In my comments I was relating to the international scene for the very reasons that my hon. colleague mentioned. We cannot divorce ourselves from that. It is a concern for all of us. It is a concern of Canadians. It is a concern of the opposition, the government and our partners.

I was outlining some of the international challenges taking place in Pakistan, Afghanistan, Palestine and Israel, and some of the solutions we can proffer if the government is willing to act in an innovative way. If the government is willing to be a leader, not a follower, it could actually make a difference in trying to reduce our threat level here at home and abroad.

Transportation of Dangerous Goods Act, 1992
Government Orders

10:55 a.m.

NDP

Joe Comartin Windsor—Tecumseh, ON

Mr. Speaker, as the member for Western Arctic has asked, I would like to hear comments from my colleague, the member from British Columbia.

My border crossing at Windsor-Detroit is the busiest one in the country. We have had an ongoing problem with transport trucks getting across the border and being stopped on the U.S. side because the Americans are very concerned that we have not done enough to protect the transport of hazardous goods. This has mostly been from the security standpoint, but it is also from concerns over the potential degradation of the environment on their side of the border.

Does the hon. member have an overall analysis of this legislation as to whether it is going to be strong enough in the security and environmental areas to give our partners on the U.S. side some relief and some satisfaction?

Transportation of Dangerous Goods Act, 1992
Government Orders

10:55 a.m.

Liberal

Keith Martin Esquimalt—Juan de Fuca, BC

Mr. Speaker, obviously security is a two-way street when it comes to our borders. We have to work together with the Americans. I am hoping this issue will be on the Prime Minister's agenda so that we will have a border that enables us to move goods and services back and forth in a streamlined and efficient way while still ensuring that security is paramount.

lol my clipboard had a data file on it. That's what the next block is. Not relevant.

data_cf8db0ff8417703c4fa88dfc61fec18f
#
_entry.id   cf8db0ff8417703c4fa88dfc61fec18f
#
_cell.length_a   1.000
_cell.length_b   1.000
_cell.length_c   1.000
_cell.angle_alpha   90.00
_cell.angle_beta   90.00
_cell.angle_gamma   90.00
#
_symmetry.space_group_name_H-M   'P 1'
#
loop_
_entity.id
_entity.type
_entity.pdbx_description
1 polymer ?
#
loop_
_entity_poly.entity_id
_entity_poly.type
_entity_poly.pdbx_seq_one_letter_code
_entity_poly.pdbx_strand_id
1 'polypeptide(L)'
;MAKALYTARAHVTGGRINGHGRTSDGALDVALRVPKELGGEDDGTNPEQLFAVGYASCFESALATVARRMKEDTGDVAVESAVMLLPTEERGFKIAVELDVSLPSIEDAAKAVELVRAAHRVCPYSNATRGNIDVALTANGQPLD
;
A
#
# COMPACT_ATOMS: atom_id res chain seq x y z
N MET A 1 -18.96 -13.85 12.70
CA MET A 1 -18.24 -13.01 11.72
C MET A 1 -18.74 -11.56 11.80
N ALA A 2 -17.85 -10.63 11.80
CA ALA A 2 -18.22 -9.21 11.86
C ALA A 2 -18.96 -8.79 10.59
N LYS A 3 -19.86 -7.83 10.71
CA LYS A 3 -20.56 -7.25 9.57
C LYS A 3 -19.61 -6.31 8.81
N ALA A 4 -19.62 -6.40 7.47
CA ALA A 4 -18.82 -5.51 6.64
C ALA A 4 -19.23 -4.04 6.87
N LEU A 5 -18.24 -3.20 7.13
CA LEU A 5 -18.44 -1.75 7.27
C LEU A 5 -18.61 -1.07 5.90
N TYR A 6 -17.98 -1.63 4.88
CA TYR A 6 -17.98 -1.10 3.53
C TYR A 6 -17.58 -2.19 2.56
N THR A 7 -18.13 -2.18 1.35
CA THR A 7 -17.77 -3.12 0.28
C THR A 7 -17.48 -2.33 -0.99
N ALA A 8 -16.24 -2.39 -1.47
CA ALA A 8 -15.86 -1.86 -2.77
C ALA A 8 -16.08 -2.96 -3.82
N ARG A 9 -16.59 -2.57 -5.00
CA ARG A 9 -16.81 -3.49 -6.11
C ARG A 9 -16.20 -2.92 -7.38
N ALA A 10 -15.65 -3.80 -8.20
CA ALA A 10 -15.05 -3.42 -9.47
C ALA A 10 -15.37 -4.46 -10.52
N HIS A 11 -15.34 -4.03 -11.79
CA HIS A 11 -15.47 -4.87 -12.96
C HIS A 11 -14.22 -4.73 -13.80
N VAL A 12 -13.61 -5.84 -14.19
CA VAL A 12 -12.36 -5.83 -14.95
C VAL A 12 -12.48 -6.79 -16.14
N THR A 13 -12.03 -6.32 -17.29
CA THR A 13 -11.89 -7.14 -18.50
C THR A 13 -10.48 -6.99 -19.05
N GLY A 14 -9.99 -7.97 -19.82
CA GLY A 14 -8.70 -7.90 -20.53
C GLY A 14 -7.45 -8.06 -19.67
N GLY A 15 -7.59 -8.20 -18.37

The issue of shipping by sea receives short shrift. Sea lanes, sea shipping and containers that come into the country do not receive the checks they ought to receive. This is a very serious problem. Interestingly enough, the technology that would enable us to check the compartments does exist, so I believe that what we have are technological and human resource deficits. We do not need to develop and devise new technologies. They already exist.

I would ask the government to adopt and use the technologies that exist to check not only the products coming by land, but also those coming by air and sea.

Anti-Semitism
Statements By Members

11 a.m.

Conservative

Pierre Poilievre Nepean—Carleton, ON

Mr. Speaker, our Conservative government condemns the latest anti-Semitic outburst at York University. This week, chants of “Zionism is racism” were heard, and one person was called a “dirty Jew”.

Sadly, incidents like these have become far too prevalent on college and university campuses across Canada. I am reminded of the violent left-wing mob that shouted anti-Semitic curses at a former Israeli prime minister and prevented him from speaking at Concordia University in 2002.

I fear there is a rise among the extreme left of a new anti-Semitism. We see it in the instances that I mentioned. It lies below the surface of the public discourse waiting, waiting for us to let our guard down, waiting for the outrage to subside, waiting for the right time to flourish. We must confront it, fight it, and defeat it.

Mount Pearl Sports Alliance
Statements By Members

11 a.m.

Liberal

Siobhan Coady St. John's South—Mount Pearl, NL

Mr. Speaker, it is with pride that I rise today to recognize the outstanding work of the Mount Pearl Sports Alliance. The Mount Pearl Sports Alliance is a model of community sports development. It is a partnership of sports organizations that work together in consultation and coordination, maximizing resources and improving sporting opportunities in the vibrant community of Mount Pearl, Newfoundland and Labrador.

Recently the Mount Pearl Sports Alliance honoured those with the highest achievement in sport. The criteria for selection involved not only individuals and teams that excel, but also recognized service to organizations. I would like to recognize: Adam Keating, Kelly Whitelaw, Pearlgate Girls Bantam Bowling Team, Janet Maher, Eddie Hynes, Darren Reid, Stephanie Dyer and Chris Bishop.